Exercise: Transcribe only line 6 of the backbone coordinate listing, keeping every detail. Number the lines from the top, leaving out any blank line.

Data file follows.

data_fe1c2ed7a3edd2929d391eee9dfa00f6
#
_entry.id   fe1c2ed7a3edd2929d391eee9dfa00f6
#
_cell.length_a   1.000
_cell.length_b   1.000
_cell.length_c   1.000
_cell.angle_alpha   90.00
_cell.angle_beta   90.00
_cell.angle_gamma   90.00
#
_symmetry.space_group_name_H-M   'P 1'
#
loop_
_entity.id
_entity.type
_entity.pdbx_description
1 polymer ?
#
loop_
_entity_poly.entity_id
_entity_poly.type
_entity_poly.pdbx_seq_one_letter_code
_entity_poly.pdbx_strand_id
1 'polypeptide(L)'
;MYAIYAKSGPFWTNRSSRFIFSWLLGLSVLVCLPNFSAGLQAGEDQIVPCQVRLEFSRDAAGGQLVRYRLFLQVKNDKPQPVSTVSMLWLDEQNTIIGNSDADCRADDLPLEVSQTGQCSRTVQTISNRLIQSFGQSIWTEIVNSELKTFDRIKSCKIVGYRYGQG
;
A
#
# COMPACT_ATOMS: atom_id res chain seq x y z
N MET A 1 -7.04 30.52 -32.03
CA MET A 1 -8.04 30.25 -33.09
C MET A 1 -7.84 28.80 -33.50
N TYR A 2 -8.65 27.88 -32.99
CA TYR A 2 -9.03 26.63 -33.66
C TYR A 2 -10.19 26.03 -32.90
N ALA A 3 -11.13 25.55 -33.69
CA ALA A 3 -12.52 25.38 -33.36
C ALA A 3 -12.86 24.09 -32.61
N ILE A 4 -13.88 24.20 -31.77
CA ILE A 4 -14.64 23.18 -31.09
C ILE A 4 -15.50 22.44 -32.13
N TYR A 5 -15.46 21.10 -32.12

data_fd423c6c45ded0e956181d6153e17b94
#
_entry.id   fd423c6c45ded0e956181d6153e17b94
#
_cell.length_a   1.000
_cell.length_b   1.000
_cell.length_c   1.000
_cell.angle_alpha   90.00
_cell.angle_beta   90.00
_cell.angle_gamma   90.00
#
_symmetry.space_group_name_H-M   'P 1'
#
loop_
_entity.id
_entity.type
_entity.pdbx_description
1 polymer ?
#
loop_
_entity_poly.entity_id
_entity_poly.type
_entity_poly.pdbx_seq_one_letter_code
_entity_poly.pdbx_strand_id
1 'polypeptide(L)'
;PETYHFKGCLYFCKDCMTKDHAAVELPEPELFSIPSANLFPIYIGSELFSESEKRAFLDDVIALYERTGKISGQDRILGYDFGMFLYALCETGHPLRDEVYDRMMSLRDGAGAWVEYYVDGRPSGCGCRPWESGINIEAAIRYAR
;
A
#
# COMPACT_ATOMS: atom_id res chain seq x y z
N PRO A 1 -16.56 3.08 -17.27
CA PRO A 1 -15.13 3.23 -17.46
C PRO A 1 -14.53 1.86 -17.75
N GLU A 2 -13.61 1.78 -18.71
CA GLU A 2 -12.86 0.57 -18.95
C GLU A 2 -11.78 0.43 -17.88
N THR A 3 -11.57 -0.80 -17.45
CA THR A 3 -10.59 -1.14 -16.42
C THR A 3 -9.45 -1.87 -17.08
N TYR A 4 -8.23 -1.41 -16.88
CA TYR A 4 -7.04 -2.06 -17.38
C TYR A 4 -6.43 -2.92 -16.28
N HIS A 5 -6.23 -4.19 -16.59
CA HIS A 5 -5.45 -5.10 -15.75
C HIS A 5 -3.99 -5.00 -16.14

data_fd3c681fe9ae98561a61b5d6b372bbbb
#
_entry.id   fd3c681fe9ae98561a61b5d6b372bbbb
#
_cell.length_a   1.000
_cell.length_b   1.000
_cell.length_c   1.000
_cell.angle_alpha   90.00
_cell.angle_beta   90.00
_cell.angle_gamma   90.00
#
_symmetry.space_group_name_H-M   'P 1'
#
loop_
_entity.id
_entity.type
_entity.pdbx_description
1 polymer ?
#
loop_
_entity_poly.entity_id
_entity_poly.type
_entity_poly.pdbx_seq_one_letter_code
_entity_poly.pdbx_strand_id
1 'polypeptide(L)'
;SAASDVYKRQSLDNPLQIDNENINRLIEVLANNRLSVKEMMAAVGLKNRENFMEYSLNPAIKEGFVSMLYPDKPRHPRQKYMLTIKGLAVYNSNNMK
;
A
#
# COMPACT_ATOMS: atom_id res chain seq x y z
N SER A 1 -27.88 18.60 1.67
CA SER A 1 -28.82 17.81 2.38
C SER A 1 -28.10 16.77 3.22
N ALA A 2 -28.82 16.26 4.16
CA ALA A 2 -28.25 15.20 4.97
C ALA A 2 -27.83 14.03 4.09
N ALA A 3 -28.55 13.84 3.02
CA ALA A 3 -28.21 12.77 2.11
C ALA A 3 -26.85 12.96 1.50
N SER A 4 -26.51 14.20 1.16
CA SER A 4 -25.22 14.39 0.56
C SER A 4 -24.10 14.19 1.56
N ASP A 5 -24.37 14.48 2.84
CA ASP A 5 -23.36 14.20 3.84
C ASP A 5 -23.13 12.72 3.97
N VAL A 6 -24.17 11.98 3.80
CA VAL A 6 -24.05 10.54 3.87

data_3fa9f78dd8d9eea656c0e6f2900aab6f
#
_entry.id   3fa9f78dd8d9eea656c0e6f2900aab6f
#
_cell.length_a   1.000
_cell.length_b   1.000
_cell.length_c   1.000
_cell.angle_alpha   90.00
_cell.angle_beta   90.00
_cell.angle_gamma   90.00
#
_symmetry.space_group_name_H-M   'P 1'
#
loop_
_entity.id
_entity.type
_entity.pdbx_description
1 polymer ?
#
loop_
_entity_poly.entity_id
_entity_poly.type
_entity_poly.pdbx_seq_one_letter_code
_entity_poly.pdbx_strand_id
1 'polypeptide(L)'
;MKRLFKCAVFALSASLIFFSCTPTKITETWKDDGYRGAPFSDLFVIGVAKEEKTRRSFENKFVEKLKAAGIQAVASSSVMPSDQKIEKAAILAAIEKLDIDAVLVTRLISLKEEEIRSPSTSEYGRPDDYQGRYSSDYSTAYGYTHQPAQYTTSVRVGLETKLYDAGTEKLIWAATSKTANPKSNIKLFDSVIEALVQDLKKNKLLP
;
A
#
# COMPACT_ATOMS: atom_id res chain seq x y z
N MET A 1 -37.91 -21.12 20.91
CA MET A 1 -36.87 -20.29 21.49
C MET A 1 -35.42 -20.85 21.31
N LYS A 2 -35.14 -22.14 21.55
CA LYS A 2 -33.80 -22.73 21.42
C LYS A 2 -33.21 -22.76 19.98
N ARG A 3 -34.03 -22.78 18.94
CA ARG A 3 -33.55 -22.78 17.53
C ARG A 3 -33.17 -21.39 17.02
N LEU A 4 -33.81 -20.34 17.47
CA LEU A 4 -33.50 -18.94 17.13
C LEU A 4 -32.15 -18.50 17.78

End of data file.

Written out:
_cell.length_b   1.000